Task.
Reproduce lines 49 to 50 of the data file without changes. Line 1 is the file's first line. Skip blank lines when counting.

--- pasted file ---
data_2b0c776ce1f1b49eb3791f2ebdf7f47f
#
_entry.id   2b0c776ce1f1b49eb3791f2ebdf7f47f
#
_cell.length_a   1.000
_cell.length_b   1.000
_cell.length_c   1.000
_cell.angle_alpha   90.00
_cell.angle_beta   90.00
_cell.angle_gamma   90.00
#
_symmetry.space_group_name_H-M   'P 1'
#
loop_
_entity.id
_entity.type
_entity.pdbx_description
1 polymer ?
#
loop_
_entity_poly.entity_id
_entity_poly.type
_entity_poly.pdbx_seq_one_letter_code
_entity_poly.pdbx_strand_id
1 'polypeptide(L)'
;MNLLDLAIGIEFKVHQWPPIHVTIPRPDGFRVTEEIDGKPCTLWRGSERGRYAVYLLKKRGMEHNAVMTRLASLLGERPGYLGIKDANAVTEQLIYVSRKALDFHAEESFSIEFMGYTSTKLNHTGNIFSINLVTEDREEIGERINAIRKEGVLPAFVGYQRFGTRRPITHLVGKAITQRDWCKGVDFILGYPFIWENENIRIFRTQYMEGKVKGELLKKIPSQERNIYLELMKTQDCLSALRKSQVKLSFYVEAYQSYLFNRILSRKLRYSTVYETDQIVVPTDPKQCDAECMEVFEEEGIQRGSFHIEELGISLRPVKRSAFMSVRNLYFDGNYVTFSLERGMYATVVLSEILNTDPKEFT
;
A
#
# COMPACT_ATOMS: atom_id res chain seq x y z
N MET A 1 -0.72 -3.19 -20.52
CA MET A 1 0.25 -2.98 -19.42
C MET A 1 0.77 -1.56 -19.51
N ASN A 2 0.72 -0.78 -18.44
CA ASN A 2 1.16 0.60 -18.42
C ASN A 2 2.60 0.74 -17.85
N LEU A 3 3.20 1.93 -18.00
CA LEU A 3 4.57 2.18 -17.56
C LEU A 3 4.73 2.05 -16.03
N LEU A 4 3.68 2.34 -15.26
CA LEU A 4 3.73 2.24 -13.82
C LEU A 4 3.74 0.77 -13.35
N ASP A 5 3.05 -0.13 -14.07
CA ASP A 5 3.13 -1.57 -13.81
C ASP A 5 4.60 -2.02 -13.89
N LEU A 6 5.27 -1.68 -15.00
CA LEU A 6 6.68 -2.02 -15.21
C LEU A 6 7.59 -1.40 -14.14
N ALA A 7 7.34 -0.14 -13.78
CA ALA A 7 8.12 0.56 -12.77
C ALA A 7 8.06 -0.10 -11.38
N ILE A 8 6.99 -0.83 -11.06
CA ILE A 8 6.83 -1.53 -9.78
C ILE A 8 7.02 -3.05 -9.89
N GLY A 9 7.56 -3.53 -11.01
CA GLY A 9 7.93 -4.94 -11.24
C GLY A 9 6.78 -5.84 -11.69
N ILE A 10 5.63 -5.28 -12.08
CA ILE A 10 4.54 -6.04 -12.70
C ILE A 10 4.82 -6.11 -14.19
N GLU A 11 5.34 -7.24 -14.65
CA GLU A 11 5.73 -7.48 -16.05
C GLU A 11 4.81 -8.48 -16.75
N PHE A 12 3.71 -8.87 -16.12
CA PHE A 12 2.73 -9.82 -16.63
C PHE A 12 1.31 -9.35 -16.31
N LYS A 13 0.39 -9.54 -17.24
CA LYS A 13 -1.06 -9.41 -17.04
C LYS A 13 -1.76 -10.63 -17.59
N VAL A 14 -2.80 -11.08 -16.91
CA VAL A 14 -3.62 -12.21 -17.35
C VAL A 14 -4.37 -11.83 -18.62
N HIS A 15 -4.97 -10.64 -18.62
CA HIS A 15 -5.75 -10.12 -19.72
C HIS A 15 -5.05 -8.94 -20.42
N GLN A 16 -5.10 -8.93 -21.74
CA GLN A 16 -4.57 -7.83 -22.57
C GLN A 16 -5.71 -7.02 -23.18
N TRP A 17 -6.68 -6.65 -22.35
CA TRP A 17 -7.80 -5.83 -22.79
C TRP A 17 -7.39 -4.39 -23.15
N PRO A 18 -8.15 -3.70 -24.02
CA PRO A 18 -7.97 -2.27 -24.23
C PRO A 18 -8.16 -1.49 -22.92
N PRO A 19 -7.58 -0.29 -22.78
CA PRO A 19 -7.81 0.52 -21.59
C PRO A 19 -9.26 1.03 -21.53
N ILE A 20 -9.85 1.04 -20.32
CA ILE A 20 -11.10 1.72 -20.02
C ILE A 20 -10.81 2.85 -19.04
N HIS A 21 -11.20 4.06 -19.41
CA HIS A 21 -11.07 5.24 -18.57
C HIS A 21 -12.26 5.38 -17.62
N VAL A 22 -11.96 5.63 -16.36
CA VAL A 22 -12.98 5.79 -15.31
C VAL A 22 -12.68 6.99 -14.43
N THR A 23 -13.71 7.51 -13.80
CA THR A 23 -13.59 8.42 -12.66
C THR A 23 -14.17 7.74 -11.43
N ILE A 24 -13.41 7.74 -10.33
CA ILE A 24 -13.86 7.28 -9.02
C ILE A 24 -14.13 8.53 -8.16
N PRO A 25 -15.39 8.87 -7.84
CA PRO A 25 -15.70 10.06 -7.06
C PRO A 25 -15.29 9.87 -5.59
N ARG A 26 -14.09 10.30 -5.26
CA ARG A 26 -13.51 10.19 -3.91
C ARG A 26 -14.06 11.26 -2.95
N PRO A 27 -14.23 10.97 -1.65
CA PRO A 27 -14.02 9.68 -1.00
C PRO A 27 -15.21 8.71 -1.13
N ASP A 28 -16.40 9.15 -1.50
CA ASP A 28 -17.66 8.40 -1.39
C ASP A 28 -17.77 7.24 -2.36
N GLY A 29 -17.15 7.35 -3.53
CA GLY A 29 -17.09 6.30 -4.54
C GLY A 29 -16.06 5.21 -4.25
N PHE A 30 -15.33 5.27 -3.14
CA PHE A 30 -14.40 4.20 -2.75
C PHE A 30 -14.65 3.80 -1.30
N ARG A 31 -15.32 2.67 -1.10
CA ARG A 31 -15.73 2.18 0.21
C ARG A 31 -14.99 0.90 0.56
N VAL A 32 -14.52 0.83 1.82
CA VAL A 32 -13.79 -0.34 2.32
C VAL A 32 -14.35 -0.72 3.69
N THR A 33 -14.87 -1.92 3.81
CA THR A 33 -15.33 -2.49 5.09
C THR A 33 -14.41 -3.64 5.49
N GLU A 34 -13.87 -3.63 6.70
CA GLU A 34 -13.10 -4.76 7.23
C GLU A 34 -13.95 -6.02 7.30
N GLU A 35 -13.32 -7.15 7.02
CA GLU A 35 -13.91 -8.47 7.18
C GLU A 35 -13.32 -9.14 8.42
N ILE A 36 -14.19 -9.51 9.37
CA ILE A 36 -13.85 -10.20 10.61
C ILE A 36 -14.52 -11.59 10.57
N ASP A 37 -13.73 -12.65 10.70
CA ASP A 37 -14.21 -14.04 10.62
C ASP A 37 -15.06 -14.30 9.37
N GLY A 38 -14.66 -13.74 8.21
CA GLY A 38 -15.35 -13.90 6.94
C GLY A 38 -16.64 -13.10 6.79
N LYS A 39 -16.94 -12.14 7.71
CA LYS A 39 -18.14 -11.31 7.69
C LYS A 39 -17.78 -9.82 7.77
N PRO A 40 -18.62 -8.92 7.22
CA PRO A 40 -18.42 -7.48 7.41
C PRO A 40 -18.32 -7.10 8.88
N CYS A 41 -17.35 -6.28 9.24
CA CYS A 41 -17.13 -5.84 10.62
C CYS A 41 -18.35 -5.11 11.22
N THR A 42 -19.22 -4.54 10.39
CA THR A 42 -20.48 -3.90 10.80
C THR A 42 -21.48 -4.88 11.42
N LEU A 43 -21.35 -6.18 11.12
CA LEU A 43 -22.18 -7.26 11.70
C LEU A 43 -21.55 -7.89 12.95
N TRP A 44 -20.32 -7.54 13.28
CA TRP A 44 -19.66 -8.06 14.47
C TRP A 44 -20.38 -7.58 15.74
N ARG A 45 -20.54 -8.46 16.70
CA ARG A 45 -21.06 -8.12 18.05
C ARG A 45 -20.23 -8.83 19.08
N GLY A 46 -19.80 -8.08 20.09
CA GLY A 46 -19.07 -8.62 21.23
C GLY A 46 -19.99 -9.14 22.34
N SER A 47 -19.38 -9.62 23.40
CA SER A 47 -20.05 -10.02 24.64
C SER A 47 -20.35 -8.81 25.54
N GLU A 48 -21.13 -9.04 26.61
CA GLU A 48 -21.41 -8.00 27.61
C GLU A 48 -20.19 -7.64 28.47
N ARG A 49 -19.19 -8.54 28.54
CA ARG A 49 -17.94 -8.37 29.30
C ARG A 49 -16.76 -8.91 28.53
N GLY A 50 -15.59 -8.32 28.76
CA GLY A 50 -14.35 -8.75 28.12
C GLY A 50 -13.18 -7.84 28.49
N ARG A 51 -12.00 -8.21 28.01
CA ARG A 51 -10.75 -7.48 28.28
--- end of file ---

N ALA A 7 7.34 -0.14 -13.78
CA ALA A 7 8.12 0.56 -12.77